PPP 019 Wimbledon Junior Champion, Noah Rubin

NoahRubin podcast_art

In this episode of the Peak Performance Podcast, Ed chats about the mental game with Noah Rubin, fresh off his 2014 Wimbledon win.

What you’ll learn:

  • How Noah got his start in tennis
  • His 2 keys to success
  • How John McEnroe has helped his game
  • The secret to overcoming nervousness
  • The zone and slumps

Don’t miss this exclusive interview.

Follow Noah on Twitter and Instagram at Noahrubin33.

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Chang podcast_art

In Episode 016 of the Peak Performance Podcast, Ed Tseng talks with former World #2, French Open champion, youngest player to win a Grand Slam tournament, and one of Ed’s childhood heroes, Michael Chang.

In this exclusive interview, hear about Chang’s amazing run at the 1989 French Open and what was going on through his mind when he started cramping against Ivan Lendl. Ed and Michael also talk about life lessons that can be learned from sports.

Link to the Chang Family Foundation:

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In Episode 9 of the Peak Performance Podcast, I chat with the great Carling Bassett, former World #8 tennis player, and Ford Fashion model.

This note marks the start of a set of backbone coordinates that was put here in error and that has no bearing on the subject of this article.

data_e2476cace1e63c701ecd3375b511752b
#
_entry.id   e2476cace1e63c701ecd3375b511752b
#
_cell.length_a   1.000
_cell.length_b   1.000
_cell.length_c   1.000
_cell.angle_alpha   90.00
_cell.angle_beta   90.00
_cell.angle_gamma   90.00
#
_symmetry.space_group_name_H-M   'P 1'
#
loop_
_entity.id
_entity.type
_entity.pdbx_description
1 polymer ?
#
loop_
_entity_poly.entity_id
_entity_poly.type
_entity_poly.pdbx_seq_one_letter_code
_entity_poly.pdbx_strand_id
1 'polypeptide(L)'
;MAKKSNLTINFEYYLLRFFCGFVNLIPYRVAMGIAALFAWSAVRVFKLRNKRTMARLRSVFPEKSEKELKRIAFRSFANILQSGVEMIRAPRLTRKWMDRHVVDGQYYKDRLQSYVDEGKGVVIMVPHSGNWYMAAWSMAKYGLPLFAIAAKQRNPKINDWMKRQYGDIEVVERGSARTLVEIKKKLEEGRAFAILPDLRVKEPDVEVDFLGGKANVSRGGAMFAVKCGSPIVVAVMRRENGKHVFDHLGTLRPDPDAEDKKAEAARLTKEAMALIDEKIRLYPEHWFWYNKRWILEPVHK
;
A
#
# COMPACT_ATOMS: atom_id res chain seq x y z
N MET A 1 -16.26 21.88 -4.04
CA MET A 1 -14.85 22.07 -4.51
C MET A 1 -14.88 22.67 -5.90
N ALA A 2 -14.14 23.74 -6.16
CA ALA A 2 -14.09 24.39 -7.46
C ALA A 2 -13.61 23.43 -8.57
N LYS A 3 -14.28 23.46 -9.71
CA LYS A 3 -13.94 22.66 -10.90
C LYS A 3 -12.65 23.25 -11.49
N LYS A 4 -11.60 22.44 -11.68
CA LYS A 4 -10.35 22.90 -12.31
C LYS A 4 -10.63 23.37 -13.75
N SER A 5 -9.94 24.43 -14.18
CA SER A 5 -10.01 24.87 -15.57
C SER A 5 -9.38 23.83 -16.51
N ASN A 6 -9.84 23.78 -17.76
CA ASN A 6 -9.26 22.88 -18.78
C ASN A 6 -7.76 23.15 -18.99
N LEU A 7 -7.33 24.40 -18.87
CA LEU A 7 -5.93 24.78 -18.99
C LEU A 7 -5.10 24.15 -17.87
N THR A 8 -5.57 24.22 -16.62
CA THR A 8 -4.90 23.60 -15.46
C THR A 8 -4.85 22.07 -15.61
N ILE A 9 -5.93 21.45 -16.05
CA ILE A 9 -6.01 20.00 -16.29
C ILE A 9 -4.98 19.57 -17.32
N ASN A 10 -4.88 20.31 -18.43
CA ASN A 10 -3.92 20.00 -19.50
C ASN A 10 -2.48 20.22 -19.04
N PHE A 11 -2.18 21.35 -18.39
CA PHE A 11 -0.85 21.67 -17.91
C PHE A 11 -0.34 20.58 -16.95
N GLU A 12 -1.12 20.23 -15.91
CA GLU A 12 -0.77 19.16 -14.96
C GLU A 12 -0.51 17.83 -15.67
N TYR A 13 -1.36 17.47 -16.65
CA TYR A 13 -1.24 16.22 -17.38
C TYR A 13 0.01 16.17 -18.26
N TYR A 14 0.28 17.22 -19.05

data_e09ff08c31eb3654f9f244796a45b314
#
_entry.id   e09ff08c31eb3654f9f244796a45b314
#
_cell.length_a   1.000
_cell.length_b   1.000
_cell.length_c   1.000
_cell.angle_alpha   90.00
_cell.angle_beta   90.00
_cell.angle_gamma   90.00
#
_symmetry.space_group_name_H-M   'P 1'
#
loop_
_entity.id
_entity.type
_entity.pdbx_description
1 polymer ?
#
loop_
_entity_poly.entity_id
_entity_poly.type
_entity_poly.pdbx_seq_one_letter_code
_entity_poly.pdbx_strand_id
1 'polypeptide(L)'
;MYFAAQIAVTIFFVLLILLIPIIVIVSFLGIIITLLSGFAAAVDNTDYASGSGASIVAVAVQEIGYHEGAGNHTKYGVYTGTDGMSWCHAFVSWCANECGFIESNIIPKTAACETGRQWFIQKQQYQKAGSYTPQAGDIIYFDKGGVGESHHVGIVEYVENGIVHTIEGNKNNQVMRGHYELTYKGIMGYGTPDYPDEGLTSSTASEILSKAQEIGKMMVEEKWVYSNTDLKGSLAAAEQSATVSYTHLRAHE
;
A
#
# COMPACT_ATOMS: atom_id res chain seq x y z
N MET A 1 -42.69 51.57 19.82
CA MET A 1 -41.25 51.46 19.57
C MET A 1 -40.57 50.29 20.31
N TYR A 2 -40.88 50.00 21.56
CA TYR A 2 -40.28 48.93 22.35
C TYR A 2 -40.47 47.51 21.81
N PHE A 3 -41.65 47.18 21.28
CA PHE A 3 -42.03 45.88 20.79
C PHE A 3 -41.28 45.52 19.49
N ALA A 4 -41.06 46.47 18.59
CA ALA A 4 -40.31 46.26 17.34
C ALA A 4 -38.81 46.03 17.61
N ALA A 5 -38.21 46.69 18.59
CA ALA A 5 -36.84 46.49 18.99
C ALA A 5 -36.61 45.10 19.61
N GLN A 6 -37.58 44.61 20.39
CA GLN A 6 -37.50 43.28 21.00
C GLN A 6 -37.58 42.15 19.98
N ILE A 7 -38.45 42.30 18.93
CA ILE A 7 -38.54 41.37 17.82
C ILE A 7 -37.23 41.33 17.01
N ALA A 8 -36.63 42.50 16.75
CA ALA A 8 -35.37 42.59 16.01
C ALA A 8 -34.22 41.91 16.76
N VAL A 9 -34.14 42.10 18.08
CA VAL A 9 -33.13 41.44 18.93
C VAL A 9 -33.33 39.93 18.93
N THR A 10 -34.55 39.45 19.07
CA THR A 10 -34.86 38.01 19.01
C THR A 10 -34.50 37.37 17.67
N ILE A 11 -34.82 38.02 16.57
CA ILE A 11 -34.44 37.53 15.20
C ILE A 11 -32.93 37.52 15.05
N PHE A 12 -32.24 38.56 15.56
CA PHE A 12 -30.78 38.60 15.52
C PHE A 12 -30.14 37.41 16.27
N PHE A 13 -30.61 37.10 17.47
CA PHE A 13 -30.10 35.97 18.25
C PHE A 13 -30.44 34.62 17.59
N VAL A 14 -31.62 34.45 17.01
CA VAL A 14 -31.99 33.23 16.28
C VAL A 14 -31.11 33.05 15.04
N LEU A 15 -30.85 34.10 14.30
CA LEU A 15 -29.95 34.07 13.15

What you’ll learn:

  • What life was like during the early days at the Bollettieri Academy
  • Carling’s take on the pro tour
  • How tennis can teach life lessons
  • The day in the life of a model
  • The biggest challenges of being a professional athlete and fashion model

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In Episode #5 of the Peak Performance Podcast, I interview former world #7 tennis player and Olympic Silver medalist, Tim Mayotte. In this exclusive interview, Tim and I chat about:

  • State of US tennis
  • The pro tour
  • The mental game
  • The worst thing that he ever said to himself
  • Is education important?
Twitter: @timMayotte
I don’t know about you, but I loved hearing Tim talk about the mental game.  Share below!


My friend used to coach the great Pete Sampras. One day he was training with Pistol Pete, getting him ready for his clay court season…his least favorite surface. Well, my friend proceeded to beat Sampras in three groundstroke games in a row, and as they were getting some water, he thought, “I just beat Pete Sampras three games in a row. He must feel terrible losing to his coach. What could I say to him to make him feel better?”